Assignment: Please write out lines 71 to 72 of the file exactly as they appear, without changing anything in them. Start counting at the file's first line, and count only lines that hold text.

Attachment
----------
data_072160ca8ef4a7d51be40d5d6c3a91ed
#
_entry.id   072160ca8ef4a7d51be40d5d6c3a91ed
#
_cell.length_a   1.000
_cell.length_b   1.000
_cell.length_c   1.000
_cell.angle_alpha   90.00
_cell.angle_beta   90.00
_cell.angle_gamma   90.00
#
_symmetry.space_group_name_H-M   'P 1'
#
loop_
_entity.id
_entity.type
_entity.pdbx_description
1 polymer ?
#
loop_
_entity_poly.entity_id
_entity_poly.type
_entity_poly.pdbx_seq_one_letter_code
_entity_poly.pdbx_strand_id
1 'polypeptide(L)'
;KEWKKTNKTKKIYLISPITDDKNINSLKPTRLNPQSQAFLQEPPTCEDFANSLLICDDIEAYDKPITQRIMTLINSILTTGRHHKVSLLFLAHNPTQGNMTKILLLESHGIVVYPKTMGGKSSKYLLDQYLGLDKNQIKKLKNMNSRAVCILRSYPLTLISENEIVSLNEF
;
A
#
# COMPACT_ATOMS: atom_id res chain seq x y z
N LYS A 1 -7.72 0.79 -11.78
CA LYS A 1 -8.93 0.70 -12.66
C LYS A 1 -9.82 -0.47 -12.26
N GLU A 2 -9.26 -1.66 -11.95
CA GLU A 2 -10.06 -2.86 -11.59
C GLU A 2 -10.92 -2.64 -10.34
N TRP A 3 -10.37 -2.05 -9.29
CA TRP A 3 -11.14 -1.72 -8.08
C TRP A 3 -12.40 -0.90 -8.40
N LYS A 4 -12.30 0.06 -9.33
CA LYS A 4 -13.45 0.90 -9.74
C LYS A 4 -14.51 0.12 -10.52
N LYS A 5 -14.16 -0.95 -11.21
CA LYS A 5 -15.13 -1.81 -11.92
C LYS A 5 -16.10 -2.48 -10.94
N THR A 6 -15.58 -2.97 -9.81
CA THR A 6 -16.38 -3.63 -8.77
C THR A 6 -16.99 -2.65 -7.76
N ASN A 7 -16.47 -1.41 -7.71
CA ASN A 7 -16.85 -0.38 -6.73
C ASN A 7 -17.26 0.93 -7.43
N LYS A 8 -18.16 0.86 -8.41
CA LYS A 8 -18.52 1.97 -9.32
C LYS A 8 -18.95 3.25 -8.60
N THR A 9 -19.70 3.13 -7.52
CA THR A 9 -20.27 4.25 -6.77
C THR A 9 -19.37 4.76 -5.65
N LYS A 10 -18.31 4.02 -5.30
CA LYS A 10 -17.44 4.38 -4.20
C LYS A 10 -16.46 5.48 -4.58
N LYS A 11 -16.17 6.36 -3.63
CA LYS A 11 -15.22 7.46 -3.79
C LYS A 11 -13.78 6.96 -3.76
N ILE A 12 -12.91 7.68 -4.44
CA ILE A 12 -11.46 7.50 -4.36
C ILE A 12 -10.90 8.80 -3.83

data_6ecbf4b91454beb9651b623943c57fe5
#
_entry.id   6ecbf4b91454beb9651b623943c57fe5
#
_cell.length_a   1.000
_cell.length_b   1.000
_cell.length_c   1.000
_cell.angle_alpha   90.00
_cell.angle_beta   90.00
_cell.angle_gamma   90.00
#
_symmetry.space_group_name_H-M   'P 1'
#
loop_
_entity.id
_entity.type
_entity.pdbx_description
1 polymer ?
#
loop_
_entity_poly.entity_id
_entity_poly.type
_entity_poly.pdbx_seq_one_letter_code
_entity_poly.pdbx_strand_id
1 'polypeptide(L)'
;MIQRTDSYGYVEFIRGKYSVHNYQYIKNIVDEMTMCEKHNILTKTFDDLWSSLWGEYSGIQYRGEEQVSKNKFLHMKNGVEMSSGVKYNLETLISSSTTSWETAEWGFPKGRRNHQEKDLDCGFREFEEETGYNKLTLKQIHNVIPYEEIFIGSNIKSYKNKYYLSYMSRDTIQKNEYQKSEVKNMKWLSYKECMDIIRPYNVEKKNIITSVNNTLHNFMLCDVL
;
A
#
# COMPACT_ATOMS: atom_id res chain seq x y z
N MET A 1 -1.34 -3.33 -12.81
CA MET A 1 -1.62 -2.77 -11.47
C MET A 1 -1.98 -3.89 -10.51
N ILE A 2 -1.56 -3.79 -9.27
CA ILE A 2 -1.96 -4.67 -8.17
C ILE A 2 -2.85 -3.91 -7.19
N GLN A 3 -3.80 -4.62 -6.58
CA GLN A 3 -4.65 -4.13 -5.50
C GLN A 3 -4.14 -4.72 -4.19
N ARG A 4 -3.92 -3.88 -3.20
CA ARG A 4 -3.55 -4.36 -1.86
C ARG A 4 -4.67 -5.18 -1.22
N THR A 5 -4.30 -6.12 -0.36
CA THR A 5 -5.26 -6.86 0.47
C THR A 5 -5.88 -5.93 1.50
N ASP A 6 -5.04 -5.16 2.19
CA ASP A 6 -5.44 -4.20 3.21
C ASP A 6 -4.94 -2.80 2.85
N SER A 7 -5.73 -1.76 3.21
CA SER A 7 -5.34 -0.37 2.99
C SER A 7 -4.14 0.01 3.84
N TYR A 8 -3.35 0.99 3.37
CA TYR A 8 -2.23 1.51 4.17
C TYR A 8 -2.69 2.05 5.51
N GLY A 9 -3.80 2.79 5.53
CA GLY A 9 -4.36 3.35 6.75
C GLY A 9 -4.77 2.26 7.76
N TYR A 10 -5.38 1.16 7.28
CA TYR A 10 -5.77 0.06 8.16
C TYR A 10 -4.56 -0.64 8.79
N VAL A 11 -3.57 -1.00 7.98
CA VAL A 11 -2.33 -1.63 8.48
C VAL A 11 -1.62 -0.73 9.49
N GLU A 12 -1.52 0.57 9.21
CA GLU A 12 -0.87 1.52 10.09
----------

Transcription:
_cell.length_a   1.000
_cell.length_b   1.000